Schilling appeals from a conviction for attempting to elude a
police vehicle, primarily arguing that the statute is
unconstitutionally vague under recent United States Supreme
Court precedent. We affirm the conviction, but remand to
strike two financial obligations.
case has its genesis in a vehicle chase that began after
Deputy Sheriff Spencer Rassier observed a speeding Mercury
Cougar on Farr Road in Spokane Valley. He attempted to stop
the vehicle, but the driver of the Cougar refused to stop and
sped away. During a U-turn, Rassier was able to see and
identify the driver as Mr. Schilling. The fleeing vehicle
ultimately reached speeds of 80 to 100 mp.h. in a 35 mp.h.
zone. Officer Rassier eventually called off the pursuit when
it neared a hospital because Schilling was driving
thereafter, a deputy sheriff, Randy Watts, observed the
vehicle crash while crossing train tracks. The vehicle
suffered significant front end damage. The driver was not in
sight, so Watts waited for Deputy Tyler Kullman and his dog,
Kahn, to arrive. Kahn tracked from the open driver's door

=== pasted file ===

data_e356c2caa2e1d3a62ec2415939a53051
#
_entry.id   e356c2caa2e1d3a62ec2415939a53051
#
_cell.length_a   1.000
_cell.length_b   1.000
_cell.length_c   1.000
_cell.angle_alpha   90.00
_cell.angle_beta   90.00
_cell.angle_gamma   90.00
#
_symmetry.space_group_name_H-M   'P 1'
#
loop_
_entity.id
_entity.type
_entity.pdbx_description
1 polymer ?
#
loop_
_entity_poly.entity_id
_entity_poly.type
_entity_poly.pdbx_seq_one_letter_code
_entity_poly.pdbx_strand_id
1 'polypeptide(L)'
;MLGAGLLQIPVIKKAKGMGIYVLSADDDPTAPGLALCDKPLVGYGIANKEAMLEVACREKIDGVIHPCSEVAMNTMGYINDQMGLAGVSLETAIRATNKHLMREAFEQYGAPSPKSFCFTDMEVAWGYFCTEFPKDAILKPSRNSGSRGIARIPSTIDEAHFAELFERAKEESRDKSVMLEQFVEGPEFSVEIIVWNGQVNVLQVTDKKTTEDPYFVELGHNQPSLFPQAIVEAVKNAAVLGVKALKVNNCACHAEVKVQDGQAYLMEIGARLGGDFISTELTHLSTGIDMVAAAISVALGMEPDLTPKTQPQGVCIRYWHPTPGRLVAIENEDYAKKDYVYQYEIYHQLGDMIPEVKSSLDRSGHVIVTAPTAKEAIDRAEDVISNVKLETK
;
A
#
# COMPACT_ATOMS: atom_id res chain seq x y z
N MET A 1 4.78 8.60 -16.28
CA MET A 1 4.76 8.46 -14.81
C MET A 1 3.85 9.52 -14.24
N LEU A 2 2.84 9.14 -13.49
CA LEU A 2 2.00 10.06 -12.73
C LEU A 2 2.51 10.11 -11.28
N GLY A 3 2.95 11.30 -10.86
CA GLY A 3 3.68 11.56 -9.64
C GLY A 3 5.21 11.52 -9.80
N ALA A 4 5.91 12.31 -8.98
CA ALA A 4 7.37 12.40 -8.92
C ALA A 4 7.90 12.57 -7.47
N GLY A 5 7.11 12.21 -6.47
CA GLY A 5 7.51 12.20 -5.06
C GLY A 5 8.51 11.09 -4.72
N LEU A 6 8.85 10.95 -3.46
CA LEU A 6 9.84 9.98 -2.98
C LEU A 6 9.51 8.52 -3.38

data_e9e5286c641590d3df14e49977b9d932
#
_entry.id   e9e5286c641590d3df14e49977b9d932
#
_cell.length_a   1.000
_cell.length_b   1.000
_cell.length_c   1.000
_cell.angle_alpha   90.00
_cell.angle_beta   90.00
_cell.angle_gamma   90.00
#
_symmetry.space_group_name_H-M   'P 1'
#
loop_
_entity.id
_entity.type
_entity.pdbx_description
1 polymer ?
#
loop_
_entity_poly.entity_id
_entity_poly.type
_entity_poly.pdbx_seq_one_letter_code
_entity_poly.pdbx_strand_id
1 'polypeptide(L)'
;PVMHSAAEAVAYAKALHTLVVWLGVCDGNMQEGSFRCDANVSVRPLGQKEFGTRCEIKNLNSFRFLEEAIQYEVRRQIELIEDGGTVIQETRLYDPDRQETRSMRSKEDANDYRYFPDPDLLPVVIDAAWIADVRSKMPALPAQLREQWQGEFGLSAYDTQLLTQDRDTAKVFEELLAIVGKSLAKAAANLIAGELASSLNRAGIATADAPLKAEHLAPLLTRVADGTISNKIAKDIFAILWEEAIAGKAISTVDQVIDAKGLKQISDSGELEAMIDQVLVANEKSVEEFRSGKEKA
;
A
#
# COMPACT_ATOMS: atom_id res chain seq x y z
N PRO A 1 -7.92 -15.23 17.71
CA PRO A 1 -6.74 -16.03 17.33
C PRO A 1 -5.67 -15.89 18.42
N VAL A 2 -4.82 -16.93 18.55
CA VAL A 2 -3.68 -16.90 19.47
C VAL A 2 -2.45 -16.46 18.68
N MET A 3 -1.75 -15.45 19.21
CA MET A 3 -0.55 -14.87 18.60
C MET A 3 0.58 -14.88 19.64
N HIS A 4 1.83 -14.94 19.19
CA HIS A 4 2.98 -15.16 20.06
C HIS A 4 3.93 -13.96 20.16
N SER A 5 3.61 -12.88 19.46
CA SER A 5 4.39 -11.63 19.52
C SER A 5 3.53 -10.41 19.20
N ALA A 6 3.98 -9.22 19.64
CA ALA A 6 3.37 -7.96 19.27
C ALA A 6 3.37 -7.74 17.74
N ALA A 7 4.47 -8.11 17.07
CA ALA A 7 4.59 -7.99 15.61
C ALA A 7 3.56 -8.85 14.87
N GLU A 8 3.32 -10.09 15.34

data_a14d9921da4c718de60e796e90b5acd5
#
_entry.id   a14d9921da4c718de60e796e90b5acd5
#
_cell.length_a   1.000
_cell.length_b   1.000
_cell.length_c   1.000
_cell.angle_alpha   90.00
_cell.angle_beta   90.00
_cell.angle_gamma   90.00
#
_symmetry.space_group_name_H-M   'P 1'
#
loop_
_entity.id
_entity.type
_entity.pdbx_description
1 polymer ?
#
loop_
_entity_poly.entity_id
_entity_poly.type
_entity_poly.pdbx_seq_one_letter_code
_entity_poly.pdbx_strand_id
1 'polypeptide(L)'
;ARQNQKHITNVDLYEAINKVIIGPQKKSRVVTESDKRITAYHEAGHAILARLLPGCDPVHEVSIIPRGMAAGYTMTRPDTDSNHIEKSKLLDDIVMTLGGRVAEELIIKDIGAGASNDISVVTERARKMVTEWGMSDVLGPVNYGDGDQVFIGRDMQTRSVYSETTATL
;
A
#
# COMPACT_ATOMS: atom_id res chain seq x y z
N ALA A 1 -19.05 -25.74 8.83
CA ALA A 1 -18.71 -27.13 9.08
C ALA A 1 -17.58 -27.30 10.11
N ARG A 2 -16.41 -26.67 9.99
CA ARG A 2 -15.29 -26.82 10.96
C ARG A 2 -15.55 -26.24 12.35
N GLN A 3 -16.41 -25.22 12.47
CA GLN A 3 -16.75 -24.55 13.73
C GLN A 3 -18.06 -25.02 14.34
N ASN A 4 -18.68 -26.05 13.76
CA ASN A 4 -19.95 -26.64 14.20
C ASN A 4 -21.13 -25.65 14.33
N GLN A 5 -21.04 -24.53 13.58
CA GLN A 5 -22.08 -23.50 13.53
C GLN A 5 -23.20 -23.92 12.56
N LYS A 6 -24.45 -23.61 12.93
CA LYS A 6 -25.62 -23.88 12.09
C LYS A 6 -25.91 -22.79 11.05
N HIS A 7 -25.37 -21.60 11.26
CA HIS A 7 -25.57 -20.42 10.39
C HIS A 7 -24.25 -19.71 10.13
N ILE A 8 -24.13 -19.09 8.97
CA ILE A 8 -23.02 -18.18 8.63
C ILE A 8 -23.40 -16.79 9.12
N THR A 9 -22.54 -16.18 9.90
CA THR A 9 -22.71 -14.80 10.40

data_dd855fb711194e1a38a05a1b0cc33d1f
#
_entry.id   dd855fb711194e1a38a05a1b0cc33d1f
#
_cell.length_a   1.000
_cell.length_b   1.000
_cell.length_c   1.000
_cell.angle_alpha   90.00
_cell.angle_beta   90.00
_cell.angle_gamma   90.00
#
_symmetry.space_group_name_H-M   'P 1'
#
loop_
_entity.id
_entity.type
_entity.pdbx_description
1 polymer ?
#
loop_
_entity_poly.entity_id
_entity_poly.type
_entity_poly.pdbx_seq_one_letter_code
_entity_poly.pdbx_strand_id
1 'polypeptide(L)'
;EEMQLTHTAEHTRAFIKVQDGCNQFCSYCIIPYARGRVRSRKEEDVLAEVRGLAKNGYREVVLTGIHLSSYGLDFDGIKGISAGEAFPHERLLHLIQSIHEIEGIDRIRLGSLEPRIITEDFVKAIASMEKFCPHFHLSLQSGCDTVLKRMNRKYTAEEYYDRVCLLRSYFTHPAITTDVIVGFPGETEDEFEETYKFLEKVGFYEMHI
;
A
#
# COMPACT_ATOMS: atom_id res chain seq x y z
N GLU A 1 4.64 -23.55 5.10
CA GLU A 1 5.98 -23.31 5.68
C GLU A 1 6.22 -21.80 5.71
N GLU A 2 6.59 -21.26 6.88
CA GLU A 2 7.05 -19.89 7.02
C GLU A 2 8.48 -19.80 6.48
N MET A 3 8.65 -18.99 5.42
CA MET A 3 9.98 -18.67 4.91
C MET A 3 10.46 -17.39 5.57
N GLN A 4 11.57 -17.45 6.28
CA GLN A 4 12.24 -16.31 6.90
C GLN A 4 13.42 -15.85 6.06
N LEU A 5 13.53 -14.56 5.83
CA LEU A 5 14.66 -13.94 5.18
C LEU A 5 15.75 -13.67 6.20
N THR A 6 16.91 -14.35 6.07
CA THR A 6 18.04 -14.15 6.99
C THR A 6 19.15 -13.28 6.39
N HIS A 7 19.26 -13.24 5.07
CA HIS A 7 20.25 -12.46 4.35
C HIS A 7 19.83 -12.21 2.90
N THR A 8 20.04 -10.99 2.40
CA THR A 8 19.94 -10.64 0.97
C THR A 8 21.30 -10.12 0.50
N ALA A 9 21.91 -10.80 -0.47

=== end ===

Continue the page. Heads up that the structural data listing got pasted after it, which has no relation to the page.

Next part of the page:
and soon located Mr. Schilling on a ridgeline of a nearby
Deputy Kullman, when asked at trial, explained how the dogs
Our dogs are trained to find human odor, especially when
someone is running from us or trying to hide, they produce
what we call a fear scent. They can't not produce it.
Your armpits start sweating, all this stuff starts happening,
your adrenaline's going, and a seasoned dog like Kahn,
they pick up on that fear scent really quickly along with
just the human scent they're trained from day one to
of Proceedings (RP) at 61. His testimony also explained how a
person's scent, made up of the skin cells humans
constantly shed, mixes with that of the newly disturbed
ground to produce a unique, fresh scent for the dog. RP at
Schilling testified that he was a passenger in the car who
urged the driver, an unnamed friend, to stop driving
dangerously while fleeing the police. He had to exit out the
driver's door because the passenger door was damaged. He
fled because he knew there was a warrant for his arrest.
jury found Mr. Schilling guilty. After the trial court
imposed a standard range sentence, he timely appealed to this
court. A panel heard oral argument of the case.
appeal presents a vagueness challenge to the eluding statute,
alleges that two of the deputies provided improper opinion
testimony, and contests two of the financial assessments of
the judgment and sentence. We address the three claims in the
Schilling initially argues that the "driving in a
reckless manner" element of the eluding statute is
unconstitutionally vague in light of Johnson v. United
States, 576 U.S. ___, 135 S.Ct. 2551, 192 L.Ed.2d 569
(2015). We conclude that Johns ...